During the mid-late 1800s the French took most of modern-day Vietnam, Laos, Cambodia, and a section of southern China in Guangzhou province. There had been some backlash from the locals, of course, and by this time in the mid-1900's, France was engaged in their Vietnam War. By the 1950s the French had been pushed back pretty hard in SE Asia and in 1954 they suffered their final and devastating defeat in Vietnam at Dien Bien Phu. This siege is a fascinating story that I'll have some podcast links for in the mini-sode. But to try to get back to our story we'll make it short. The French left in Vietnam had set up a huge fortification on not so great terrain, they mistakenly thought the viet minh wouldn't be able to transport heavy artillery into the area to make that terrain a problem. And they had planned to just supply themselves by air in perpetuum I guess. This of course did not work out and a large force of 14,000 French and colonial troops were killed or captured. This defeat was a huge blow for French prestige around the world.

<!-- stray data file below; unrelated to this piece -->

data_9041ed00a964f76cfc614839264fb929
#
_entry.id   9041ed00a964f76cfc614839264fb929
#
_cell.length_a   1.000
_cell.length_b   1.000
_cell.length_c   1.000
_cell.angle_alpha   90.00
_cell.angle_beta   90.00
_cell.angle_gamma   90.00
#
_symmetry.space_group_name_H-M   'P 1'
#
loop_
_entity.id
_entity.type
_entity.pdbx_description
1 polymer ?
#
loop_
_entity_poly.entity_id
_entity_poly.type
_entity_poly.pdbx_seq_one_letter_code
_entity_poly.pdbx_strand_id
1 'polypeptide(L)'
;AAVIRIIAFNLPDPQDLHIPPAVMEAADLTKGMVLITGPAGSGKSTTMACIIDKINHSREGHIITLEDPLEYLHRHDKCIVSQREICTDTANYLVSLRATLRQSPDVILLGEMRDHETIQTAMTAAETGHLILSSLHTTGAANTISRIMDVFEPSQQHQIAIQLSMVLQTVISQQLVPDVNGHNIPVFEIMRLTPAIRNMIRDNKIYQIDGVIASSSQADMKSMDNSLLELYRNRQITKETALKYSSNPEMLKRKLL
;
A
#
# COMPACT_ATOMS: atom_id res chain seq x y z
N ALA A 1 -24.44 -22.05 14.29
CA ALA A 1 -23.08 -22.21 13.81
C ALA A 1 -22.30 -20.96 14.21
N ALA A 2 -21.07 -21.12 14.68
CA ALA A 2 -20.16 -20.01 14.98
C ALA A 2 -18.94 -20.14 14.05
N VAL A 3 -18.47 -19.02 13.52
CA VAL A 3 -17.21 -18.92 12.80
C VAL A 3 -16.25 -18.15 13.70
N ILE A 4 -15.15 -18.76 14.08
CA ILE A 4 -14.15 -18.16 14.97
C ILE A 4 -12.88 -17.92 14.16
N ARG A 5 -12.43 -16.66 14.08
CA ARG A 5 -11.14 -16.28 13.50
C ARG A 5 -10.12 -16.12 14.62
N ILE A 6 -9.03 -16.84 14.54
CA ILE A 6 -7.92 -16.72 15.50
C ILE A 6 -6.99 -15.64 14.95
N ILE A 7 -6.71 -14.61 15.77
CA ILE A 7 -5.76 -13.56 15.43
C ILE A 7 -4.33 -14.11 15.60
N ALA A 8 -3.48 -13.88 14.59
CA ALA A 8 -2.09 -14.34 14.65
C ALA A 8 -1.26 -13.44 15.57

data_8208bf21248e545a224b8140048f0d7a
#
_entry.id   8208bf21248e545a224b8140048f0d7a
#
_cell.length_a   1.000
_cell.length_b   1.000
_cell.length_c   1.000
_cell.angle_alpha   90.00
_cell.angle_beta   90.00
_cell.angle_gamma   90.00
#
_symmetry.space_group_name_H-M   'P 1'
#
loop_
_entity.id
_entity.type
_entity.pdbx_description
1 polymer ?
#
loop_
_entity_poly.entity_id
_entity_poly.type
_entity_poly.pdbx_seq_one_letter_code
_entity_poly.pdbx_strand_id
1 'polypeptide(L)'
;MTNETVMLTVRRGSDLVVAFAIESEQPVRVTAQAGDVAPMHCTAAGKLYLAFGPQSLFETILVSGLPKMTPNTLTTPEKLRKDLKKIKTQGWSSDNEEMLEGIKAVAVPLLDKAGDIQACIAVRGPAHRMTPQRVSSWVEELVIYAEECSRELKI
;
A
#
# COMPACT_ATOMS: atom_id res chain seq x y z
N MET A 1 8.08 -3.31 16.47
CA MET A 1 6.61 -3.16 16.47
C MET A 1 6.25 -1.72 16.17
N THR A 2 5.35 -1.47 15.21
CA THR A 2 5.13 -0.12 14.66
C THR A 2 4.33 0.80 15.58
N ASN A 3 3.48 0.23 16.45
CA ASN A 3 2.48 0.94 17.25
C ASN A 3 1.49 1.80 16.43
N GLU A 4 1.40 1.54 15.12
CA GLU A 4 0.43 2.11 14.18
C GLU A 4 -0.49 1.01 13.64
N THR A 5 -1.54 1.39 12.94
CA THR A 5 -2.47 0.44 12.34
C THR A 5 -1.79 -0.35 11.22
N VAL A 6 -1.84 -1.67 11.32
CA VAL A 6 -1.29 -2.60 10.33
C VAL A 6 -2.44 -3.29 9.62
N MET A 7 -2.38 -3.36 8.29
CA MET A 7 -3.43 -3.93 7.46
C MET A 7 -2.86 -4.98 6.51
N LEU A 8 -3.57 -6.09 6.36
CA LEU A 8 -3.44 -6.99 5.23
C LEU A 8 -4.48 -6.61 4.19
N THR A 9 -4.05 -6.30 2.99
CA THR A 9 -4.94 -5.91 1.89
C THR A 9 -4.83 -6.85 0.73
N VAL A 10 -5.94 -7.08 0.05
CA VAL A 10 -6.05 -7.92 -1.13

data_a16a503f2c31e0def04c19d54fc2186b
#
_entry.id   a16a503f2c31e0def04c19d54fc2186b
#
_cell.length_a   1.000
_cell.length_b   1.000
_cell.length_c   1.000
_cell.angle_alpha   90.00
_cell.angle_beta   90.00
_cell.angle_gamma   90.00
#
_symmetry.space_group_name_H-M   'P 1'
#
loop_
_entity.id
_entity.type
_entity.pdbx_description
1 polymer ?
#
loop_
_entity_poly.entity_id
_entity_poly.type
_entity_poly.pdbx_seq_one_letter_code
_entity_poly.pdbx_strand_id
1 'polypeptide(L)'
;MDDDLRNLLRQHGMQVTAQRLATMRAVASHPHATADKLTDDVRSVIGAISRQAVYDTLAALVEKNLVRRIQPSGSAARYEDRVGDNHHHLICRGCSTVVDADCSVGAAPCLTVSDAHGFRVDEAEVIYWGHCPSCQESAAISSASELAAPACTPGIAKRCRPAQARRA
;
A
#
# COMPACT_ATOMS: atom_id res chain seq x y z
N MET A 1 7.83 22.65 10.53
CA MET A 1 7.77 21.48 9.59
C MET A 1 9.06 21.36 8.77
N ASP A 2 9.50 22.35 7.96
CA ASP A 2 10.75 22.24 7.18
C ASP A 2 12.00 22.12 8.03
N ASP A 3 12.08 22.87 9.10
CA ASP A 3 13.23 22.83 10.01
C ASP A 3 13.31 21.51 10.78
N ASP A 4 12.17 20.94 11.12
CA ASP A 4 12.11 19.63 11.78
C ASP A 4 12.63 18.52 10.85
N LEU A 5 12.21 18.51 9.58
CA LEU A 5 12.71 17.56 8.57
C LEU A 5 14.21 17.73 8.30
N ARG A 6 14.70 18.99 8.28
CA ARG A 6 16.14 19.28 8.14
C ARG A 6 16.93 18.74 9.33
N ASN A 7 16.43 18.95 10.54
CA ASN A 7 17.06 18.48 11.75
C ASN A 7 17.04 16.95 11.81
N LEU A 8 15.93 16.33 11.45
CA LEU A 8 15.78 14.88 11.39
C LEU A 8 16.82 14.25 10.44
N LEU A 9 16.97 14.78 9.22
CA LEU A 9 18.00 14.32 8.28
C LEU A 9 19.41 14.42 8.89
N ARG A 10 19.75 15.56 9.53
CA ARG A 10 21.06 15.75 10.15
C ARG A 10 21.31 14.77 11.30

So back to our story. The first meeting of this FLN took place on the day this defeat was announced in Algeria. Around this time period there were wide ranging rumors that the entire French army had been destroyed in Vietnam and so a second meeting took place in July 1954 and it was decided that the revolution should start as soon as possible. Midnight November 1, 1954 was chosen to give enough time to plan, recruit and train the army.